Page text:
Fig. 1

Schematic diagram of the experimental arrangement of the treatment


The crystalline structure of titanium oxide powder samples was analyzed using X-ray diffraction (XRD, BRUKER D8 ADVANCE) with Cu kα wavelength 1.5418 Å at 30 mA. The patterns were recorded in a range from 10° to 90° (2θ). The thermogravimetric analyses to determine the thermal properties were performed under nitrogen atmosphere with thermogravimetric analysis (TGA) Discovery Series equipment, applying a speed of 20 °C/min to increase the temperature from 25 to 800 °C. Surface composition and chemical state of the samples were also performed; X-ray photoelectron spectroscopy (XPS) was conducted on a Thermo Fisher Scientific model K-alpha with a source of the Kα (1400 eV).

Results and Discussion

TGA and XRD Analysis for Amorphous Samples

After the synthesis by the sol-gel method and before any thermal and plasma treatment, the obtained samples were characterized by XRD and TGA techniques (Fig. 2). In this case, XRD was used to determine the presence (or absence) of crystalline phases; the diffraction patterns (Fig. 2 (inset)) show the absence of any clearly characteristic peaks; therefore, the titanium oxide samples are in amorphous nature. On the other hand, the amorphous TiO2 samples contain impurities due to the synthesis process; the dynamic release of humidity and organic waste for TiO2 is a widely studied process from the thermogravimetric studies (TGA). Unlike other materials, the TiO2 presents polymorphic changes at elevated temperatures, initiating this process at 300 °C [22, 23] and presenting a complete phase transformation at a temperature above 500 °C. Based on the results obtained from this analysis, the amorphous TiO2 thermogram (Fig. 2) has been divided into four stages, grouped together in three zones: (a) amorphous zone: stages I and II; (b) atomic reorganization zone: stage III; and (c) complete crystallization zone: stage IV.
Fig. 2

TGA and XRD of amorphous TiO2 synthesized by the sol-gel method

The amorphous zone initiates with stage I at 25 °C and ends on stage II at 100 °C, and it is characterized by water loss and the evaporation of solvents with a weight loss of ~10%. Stage II, with a temperature range of 100–265 °C, is associated with the combustion of organic material and a loss by hydroxyl desorption adsorbed in the sample, with an accumulated total weight loss of ~22%. We took 260 °C (5 °C before the limit temperature of this stage) as the thermal pretreatment temperature for the amorphous samples, before being treated with nitrogen plasma. Thermal pretreatment does not induce phase changes and allows obtaining amorphous TiO2 sample with 22% less impurities.

The atomic reorganization zone (stage III) initiates at a temperature of 265 °C and ends at 500 °C. This stage can be explained by taking into consideration the onset of phase changes undergone by titanium oxide as it passes from an amorphous state to its first crystallization phase, anatase [22], as was demonstrated later through XRD analyses carried out on TiO2 samples, after the series of heat treatments. In this transition zone, the amorphous TiO2 begins to undergo changes in its amorphous state giving rise to a crystalline structure (atomic reorganization) induced by high temperature. This atomic reorganization allows the desorption of the remaining organic residues in the internal part of the TiO2, lattice structure, which are released as soon as the internal structure has changed progressively and the total crystallization has been achieved, giving rise to a complete atomic order and a defined formation of the unit cell of the TiO2 lattice structure. This progressive change of the atomic ordering allows the liberation of chemical residues caught in the lattice structure.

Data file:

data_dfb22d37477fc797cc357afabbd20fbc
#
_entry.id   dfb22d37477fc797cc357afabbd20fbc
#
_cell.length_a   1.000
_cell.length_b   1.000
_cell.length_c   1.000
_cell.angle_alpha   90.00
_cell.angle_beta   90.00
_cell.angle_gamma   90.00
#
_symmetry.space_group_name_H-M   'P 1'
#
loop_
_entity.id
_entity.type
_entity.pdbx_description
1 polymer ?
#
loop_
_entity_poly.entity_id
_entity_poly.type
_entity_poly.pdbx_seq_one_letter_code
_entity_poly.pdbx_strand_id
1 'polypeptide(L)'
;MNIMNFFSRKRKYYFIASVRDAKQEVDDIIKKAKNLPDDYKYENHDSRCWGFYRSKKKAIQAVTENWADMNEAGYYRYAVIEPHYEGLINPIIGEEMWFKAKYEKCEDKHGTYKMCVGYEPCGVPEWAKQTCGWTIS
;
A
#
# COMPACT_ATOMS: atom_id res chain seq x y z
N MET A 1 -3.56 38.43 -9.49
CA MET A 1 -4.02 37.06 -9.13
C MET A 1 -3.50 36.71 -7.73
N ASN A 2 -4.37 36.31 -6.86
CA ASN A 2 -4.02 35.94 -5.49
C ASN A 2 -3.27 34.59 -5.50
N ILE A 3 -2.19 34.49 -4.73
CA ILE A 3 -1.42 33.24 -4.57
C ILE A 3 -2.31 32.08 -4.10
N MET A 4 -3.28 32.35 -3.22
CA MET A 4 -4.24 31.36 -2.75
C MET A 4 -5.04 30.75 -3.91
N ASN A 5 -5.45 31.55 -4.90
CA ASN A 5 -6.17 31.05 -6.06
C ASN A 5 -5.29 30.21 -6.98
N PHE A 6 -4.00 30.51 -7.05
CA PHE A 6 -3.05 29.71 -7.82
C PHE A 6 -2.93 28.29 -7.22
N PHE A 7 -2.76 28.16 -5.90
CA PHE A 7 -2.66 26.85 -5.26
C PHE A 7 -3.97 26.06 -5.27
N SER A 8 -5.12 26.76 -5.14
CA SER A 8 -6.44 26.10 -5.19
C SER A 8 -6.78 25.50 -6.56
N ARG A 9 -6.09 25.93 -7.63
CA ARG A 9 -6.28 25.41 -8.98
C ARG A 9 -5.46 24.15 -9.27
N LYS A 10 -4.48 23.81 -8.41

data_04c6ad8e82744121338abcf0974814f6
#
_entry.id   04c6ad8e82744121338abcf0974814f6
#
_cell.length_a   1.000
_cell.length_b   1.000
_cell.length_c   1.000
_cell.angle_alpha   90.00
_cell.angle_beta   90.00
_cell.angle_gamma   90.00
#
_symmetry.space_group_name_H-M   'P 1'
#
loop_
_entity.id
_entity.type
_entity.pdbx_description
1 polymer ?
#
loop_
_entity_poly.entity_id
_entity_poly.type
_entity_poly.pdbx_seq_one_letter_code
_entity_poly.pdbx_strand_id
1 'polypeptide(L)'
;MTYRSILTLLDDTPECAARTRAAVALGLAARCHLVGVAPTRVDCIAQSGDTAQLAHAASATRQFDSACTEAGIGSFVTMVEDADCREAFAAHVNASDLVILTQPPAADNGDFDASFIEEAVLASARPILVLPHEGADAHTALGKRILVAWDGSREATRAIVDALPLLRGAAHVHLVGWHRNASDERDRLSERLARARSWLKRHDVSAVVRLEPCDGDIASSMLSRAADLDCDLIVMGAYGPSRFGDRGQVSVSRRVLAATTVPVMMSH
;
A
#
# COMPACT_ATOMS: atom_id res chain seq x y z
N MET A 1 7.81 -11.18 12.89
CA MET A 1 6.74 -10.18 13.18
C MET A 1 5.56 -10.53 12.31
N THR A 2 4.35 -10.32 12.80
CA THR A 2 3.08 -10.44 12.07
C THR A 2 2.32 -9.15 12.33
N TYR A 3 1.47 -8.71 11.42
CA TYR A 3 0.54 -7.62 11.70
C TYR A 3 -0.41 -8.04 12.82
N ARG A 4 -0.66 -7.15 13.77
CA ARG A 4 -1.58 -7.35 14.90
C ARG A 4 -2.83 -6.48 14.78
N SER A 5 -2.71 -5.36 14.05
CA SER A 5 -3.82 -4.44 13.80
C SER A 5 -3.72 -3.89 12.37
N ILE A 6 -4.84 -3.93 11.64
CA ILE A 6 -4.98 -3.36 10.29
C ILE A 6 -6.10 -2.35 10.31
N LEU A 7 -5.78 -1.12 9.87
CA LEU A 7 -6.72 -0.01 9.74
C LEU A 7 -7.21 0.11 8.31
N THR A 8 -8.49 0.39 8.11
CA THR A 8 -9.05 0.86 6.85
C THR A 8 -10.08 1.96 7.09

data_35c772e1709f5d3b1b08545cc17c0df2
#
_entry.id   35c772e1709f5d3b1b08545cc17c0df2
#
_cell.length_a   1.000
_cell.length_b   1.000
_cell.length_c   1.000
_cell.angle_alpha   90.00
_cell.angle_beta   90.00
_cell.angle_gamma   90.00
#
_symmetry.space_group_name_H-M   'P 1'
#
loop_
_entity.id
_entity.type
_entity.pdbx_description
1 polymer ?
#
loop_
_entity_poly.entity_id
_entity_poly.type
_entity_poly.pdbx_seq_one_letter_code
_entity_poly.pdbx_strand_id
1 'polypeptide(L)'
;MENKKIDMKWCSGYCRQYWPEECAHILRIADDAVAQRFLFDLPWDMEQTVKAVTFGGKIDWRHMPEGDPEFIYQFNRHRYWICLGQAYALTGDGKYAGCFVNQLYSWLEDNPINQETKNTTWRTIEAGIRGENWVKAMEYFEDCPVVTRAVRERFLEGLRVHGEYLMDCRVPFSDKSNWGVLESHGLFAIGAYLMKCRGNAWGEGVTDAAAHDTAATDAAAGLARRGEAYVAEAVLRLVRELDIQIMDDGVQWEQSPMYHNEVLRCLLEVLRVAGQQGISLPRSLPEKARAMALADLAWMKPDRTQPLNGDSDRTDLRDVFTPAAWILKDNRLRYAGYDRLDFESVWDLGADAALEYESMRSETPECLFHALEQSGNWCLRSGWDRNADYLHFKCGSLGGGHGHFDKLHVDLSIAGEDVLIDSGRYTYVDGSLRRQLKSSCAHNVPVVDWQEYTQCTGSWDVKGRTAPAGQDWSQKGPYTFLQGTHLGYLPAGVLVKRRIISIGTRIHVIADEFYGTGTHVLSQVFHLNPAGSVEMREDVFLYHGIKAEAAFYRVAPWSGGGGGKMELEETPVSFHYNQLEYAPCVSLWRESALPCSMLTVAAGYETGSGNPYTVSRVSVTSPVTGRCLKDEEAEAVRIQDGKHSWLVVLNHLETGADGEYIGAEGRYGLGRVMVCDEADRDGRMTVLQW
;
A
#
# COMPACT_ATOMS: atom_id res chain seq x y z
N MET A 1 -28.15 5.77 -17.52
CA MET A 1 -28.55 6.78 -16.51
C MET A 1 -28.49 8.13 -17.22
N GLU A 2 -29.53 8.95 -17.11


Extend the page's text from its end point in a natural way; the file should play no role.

The zone of complete crystallization corresponding to stage IV does not present weight loss. The titanium oxide is in its phase of anatase, rutile, or a mixture of both, which will depend on the temperature of the heat treatment. TGA analysis shows that, once this stage has been reached, the samples have experienced a total weight loss of ~30%, which does not vary throughout this last stage [23].

Heat Treatments

XRD analyses (Fig. 3) of titanium oxide samples treated thermally at 500, 600, and 700 °C in time intervals of 1, 2, and 3 h, respectively, reveal a selective crystallization. One can observe that the crystalline phase of anatase prevails when heat treatments of 500 and 600 °C with treatment times from 1 to 3 h are applied. Crystallization of TiO2 into its anatase phase can be observed through the evolution of the maximum peak signal corresponding to the plane (101) depending on the treatment time and maintaining a constant temperature; a significant change in intensity and width in the semiheight of the peak maximum of anatase can be appreciated; (Fig. 3af) for 500 and 600 °C, respectively. Also, the crystallization of rutile phase can also be observed with a heat treatment at 600 °C for 3 h (Fig. 3f).
Fig. 3

Diffractograms of amorphous TiO2 after the heat treatment at 500, 600, and 700 °C, in time intervals of 1, 2, and 3 h (ai)

More significant changes in the process of crystallization of TiO2 can be observed when the temperature is increased and the heat treatment time remains constant (Fig. 3 from top to bottom). An increase in the intensity and a significant reduction in the width of the semiheight of the anatase peak (101) can be observed. However, when the temperature increases up to 700 °C, besides changing the intensity and width of the semiheight of the peak maximum, it also gives rise to the formation of a second phase of the TiO2 corresponding to rutile, which can be observed at the peak maximum of rutile (110). At this temperature, a combination of both phases can be obtained. On the other hand, an increase of rutile and a decrease of anatase can be observed in Fig. 3g–i, which is in relation to a treatment time of 1–3 h.